Pleasant Lake Fends Off Invasives

Pleasant Lake in Walworth County has had moderate trouble preventing the spread of aquatic invasive species (AIS) to their lake. With help from DNR, they hope to keep their spring fed lake as healthy as possible by preventing the intrusion of other species into their lake. The lake has received four DNR grants in the past to help manage water quality and stave off the spread of invasive species common to nearby lakes.

Pleasant Lake boat launch.  Photo courtesy of Pleasant Lake Association.

Pleasant Lake boat launch. Photo courtesy of Pleasant Lake Association.

In 2007, Pleasant Lake received a small scale lake planning grant to examine the lake’s water quality and create an aquatic plant management plan. Small scale lake planning grants are the first step in creating an efficient lake management plan. They help the residents gather necessary lake information in order to assess its current status and future management needs. If the past and current states of the lake are recorded, any future changes in the lake can be detected and diagnosed.

In 2010, Pleasant Lake received a DNR aquatic invasive species early detection and rapid response grant. Unlike maintenance and containment grants, this grant promotes creating detection and response plans specific to the lake and the available resources.

In 2011, with aquatic invasive species plans and procedures in place, Pleasant Lake received a Clean Boats, Clean Waters grant. The Clean Boats, Clean Waters (CBCW) program helps volunteers on lakes communicate proper boat inspection and cleaning techniques. In addition, CBCW volunteers monitor the local boat launch where they talk with boaters and monitor their AIS prevention steps as they leave and enter the lake.

Boaters with poor boat hygiene practices are educated on proper cleaning and maintenance procedures they can use to help stop the spread of invasives. Data on the number of boaters and where they have recently boated are collected by the volunteers and entered into a statewide DNR database. The data help DNR monitor the general movement of boaters, and any invasive critters that may have been on board.

In 2012, the Pleasant Lake Association used data obtained with its first lake planning grant and successfully applied for another grant to study water levels and the lake’s outlet pipe replacement options.

Since 2007, when their first small scale planning grant was received, Pleasant Lake has undertaken studies to better manage their lake. Their vigilance at the boat landing has resulted in no new invasive species being found in their lake. With the proper data, and training from DNR staff, the Pleasant Lake Association is taking steps to better manage the lake. Because of these efforts, Pleasant Lake’s outlook is a little more…pleasant.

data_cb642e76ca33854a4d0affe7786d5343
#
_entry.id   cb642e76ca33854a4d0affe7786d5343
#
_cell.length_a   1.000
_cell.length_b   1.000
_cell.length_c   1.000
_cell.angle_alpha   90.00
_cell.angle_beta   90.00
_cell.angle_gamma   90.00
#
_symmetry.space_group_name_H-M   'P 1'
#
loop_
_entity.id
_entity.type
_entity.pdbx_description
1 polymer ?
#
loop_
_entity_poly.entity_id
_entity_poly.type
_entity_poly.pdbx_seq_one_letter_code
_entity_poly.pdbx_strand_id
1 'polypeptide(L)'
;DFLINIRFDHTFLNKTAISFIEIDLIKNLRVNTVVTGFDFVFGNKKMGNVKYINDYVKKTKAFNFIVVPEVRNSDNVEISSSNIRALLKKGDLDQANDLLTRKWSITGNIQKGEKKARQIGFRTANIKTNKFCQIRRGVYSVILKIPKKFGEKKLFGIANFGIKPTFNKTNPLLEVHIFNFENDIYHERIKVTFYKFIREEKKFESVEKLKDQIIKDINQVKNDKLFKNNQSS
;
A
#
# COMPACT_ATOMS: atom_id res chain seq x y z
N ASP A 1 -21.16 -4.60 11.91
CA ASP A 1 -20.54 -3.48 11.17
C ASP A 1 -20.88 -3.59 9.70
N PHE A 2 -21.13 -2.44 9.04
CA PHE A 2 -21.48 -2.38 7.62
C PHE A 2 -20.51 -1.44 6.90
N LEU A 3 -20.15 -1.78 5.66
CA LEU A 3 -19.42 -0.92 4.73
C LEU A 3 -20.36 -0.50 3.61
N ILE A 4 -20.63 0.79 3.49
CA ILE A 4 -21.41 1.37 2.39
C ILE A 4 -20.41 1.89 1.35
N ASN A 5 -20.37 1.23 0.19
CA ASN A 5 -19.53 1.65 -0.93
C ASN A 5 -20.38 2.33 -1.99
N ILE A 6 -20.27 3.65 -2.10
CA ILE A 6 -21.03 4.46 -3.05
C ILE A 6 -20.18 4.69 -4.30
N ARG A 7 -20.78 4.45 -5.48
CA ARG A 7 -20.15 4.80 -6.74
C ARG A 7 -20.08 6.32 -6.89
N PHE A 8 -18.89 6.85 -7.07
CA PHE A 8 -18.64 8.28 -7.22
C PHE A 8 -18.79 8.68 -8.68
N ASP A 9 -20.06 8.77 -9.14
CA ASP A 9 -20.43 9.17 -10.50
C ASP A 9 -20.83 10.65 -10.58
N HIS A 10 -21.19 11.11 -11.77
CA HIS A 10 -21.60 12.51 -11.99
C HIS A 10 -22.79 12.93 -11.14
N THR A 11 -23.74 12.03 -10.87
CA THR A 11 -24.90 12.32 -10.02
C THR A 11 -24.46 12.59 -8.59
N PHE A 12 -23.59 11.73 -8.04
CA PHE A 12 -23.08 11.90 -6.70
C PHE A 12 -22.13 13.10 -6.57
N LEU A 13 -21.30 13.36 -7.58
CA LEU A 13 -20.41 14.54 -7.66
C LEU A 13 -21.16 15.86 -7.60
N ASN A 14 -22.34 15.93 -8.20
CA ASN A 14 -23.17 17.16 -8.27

Entry written by Alyson Douglas, aquatic invasive species program assistant.
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Aquatic Invasive Species Bridge Snapshot Day: Where Rivers Meet People

For many a bridge is just a way to conveniently pass over the river below. The trip is the main goal; the river just a spot along the way. For others a bridge is a portal to what is below and provides easy access to miles of river. This is great for those looking to explore the stream near that bridge crossing. However, the easy access and increased human activity also means an increased likelihood of invasive species being present near that bridge.

Wading in to look for aquatic invasive species.  Photo by Tim Campbell.

Wading in to look for aquatic invasive species. Photo by Tim Campbell.

DNR and the River Alliance of Wisconsin have been working for years to understand the distribution of invasive species in rivers. Project RED (Riverine Early Detectors) is a citizen-based monitoring program that has been promoted by both organizations as a way to monitor for invasive species while boating. Project RED has been effective at involving paddlers in monitoring rivers throughout the year. However, the commitment level may be a barrier for getting more citizens involved. This led Laura MacFarland, Invasive Species Director for the River Alliance, to seek other ways to get citizens involved in stream monitoring for invasive species. With the help of DNR and Wisconsin’s Aquatic Invasive Species (AIS) partnership, Laura thinks she has developed another way citizens can be involved.

“AIS Bridge Snapshot Day will provide a look at what invasive species are present near our most accessible stream sites,” says MacFarland. “Nearly 100 citizen volunteers will monitor over 150 stream sites in one morning.” MacFarland believes the short time commitment makes it easier for volunteers, and the large number of volunteers will allow for a broad picture of invasive species at road crossings across the state. The Wisconsin Citizen Based Monitoring Network and DNR are providing funding for this first-of-its-kind monitoring event in Wisconsin.

Volunteers patrol the river banks looking for invasive species.  Photo by Tim Campbell.

Volunteers patrol the river banks looking for invasive species. Photo by Tim Campbell.

On the morning of September 13th, Snapshot Day volunteers will receive a short training on invasive species identification and the monitoring protocol. Volunteers will then head to their selected bridge crossings and look for invasive species, such as non-native Phragmites and purple loosestrife, from both in and above the river. For example, volunteers will use kick net sampling and other methods to see what’s in the water. After monitoring their sites, volunteers will return to their training site and report their findings.

Maureen Ferry, DNR’s AIS Monitoring Coordinator, believes that Bridge Snapshot Day may help locate invasive species along alternative invasion pathways. “In recent years we have discovered new infestations of nonnative plants, such as water lettuce and yellow floating heart, which were likely the result of releases. Given the opportunity these could harm Wisconsin waters,” said Ferry. “Bridge Snapshot Day will allow us to detect these species early and eradicate them before they spread. This event is also an opportunity to let people know about alternatives to release, such as giving unwanted organisms to a friend or calling an animal rescue.”

Before the event has even begun, MacFarland already believes it is a success. “The engagement we already experienced has been great, and hopefully this is the start of many more successful Bridge Snapshot Days.”

More information, including the location of training and monitoring sites, can be found at www.wisconsinrivers.org/events.

 Entry written by Tim Campbell, AIS Communications Specialist, University of Wisconsin Extension and DNR.
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2014 Landing Blitz Reins in Aquatic Invasive Species

2014 is the Year of the Horse in the Chinese calendar. People born in years of the Horse are characterized as excellent communicators, cheerful, talented and ones who cannot abide failure. All of those features were on display during the July 4 weekend, when DNR and partner organizations mounted the sixth annual Landing Blitz.